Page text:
I am a nut for crusty bread. I love the crunch that the caramelized brown crust provides. I found a super easy recipe that involves absolutely no kneading. Total prep time for this bread was around ten minutes.
3 cups all-purpose flour
¼ teaspoon instant yeast
1 1/4 teaspoon salt
1 1/2 cups lukewarm water
Mix all of the dry ingredients together in a large bowl. Add the water, thenquickly mix the ingredients with your hand, just long enough to incorporate everything into a mass. It shouldn’t take longer than ten seconds to mix it. If you’re taking longer than that, you’re working the dough too much. I had to add a bit more water (maybe ¼ cup) to get the dough sticky enough.
Once incorporated, add a tablespoon of oil to the bowl (or spray the sides of the bowl with nonstick spray). Seal the bowl with plastic wrap, and set aside for at least twelve hours. Seems like a lot, but you need to give the dough enough time for the yeast to work its magic and for the gluten to develop.
Once the twelve hours are up, lightly pat the dough down, then fold the dough in no more than four times (see the video link at the bottom of the post to see what I’m talking about). Cover the bottom of the dough with corn meal and the top of the dough with a light coating of flour. Let sit for 10 minutes.
Meanwhile, pre-heat your oven to 500 degrees. Yes, 500. It needs to be blazing hot to make sure the dough develops a caramelized crust. If you have a cast iron enamel pot, like a Le Creuset, place it in the oven and allow it to pre-heat as well. Now, a word of caution: my Le Creuset discolored on the outside as it reached about 425 degrees. I’ve been told that they can comfortably go up to over 500 degrees, but you may want to do a little research to find out for yourself. I also covered my lifting knob with aluminum foil to prevent damage.
Once everything is preheated, throw the dough in, corn meal side down, immediately cover, and put it in the oven. The beauty of using the Le Creuset is this: the pot traps in the escaping moisture from the dough, which then circulates around the dough in the pot. This is what develops the beautiful crust on the bread. As the starches heat, they turn into both a gum and sugar, which then caramelizes. This is what gives bread crust texture, color, and wonderful flavor.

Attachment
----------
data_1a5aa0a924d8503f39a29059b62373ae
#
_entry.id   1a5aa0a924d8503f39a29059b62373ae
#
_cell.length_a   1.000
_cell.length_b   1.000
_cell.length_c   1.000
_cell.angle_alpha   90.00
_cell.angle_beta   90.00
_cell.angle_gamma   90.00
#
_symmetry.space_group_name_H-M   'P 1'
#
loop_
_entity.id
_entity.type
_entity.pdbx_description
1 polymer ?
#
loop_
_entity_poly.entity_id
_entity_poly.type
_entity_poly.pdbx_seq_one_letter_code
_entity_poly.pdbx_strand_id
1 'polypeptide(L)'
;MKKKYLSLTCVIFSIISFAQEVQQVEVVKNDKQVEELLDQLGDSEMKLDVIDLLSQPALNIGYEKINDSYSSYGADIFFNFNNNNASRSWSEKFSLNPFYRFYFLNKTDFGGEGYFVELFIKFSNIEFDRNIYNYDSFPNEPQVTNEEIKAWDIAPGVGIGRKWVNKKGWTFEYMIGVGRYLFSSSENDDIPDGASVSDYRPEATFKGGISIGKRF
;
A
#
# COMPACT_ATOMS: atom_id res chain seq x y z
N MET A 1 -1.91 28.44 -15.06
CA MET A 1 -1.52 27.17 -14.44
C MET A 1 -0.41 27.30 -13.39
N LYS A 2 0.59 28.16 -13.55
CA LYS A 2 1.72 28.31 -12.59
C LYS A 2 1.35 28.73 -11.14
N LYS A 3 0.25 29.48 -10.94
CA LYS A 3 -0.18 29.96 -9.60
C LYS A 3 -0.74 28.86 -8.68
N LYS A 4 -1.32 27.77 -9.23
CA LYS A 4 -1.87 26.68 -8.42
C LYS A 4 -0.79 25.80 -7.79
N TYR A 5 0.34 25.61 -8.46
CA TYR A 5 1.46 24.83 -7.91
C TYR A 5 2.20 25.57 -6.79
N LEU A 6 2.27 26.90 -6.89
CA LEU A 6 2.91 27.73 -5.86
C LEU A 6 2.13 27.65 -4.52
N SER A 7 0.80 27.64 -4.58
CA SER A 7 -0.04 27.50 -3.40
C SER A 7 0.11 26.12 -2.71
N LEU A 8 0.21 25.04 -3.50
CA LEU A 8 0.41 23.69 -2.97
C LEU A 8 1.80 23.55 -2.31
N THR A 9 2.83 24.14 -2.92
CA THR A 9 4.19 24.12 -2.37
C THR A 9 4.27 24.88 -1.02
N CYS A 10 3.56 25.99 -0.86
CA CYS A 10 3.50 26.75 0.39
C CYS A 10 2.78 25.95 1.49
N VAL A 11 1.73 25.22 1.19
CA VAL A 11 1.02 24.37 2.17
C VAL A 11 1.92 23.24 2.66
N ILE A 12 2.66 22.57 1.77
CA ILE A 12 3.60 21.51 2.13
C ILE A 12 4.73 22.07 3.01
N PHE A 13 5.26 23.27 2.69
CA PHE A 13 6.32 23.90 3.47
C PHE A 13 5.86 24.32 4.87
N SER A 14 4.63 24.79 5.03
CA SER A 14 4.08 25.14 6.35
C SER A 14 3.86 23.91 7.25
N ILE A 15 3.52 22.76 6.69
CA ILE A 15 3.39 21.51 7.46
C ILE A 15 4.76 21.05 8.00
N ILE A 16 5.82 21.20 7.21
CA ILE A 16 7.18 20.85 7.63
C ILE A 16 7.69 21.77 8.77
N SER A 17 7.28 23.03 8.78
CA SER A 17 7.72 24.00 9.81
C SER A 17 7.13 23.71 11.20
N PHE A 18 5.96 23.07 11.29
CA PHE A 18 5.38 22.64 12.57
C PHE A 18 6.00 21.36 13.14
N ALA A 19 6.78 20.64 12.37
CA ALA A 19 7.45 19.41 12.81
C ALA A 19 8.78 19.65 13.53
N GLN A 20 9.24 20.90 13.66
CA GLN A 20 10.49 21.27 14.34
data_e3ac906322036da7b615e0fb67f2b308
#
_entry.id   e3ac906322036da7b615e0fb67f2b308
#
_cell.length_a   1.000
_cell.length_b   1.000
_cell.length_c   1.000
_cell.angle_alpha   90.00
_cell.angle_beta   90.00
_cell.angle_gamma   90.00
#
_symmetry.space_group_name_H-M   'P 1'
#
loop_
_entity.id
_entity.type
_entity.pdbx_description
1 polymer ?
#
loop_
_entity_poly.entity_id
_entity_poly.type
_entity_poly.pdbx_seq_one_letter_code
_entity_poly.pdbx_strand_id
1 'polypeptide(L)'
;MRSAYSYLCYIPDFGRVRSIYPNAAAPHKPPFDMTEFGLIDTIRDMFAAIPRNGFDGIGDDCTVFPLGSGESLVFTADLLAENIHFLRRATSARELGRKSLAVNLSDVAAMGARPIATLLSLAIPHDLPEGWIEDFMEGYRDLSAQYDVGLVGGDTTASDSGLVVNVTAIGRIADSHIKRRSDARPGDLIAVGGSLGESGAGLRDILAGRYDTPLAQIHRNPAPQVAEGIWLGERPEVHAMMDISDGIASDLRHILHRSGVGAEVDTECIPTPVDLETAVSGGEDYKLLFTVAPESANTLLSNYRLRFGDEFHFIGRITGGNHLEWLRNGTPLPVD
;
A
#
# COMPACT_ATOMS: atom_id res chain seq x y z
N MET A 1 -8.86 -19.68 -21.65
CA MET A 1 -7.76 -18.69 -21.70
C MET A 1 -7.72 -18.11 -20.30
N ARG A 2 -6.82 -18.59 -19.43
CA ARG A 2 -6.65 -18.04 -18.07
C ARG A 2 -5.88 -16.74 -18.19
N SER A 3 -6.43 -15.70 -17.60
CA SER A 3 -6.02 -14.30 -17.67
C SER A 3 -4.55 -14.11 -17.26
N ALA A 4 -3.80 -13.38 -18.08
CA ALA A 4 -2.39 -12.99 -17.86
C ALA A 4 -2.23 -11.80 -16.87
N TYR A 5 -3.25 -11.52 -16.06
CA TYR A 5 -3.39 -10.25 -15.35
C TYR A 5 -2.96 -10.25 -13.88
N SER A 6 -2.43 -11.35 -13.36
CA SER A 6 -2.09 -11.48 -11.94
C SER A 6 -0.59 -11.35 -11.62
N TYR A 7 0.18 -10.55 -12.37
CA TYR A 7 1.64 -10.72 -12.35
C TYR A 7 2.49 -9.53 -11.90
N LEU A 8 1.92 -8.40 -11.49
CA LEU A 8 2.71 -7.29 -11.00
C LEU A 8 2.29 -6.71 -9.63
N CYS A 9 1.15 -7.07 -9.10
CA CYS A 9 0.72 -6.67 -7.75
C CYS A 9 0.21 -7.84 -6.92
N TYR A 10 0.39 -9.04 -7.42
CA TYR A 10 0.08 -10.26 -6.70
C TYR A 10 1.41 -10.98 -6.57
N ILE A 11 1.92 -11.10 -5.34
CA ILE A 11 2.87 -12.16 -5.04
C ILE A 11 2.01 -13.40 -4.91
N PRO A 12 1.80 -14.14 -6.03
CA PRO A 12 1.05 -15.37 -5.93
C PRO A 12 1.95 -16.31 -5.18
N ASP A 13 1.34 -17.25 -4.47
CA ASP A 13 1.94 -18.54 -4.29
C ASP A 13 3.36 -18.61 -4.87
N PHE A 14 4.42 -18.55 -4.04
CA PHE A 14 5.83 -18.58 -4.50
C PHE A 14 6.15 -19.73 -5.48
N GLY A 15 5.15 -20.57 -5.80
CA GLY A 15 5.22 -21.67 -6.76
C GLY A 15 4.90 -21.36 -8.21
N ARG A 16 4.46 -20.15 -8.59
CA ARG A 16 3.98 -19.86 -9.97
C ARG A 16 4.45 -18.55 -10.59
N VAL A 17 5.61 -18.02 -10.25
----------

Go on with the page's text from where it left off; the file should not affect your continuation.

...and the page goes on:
If you don’t have an enamel pot, another technique is to get a pizza/bread stone, place it in the oven to preheat up to 500 degrees, and place a pyrex pan filled with water either beneath the stone or to the side. Throw the dough on the pizza stone, and the evaporating moisture from the pan will help increase the humidity in the oven. I’ve done both methods, and the Le Creuset method is much superior, but you can still get decent results with the stone.
Bake until the crust is a very dark golden brown. It’s recommended to cook the bread for about 2/3 of the time with the lid on, and 1/3 of the time with the lid off. My small loaves only took about thirty minutes to bake, so doing the math gives me twenty minutes with lid on and ten with lid off. Ovens vary, so just make sure you start checking on it about fifteen minutes in. But don’t open the oven for at least the first ten minutes as the crust develops. You need to keep every last bit of moisture in the oven that you can.
Once baked, pull out and allow the bread to cool down. This is important and the crust will continue to harden and develop as it cools.
Get some bread and jam or some oil and vinegar, and you’re ready for a treat! Experiment with different additions like garlic, onions, cherries, etc. I think I’m going to try a cranberry white chocolate loaf next.
Check out this video which shows the above process. Especially take note of how little time he spends mixing the dough.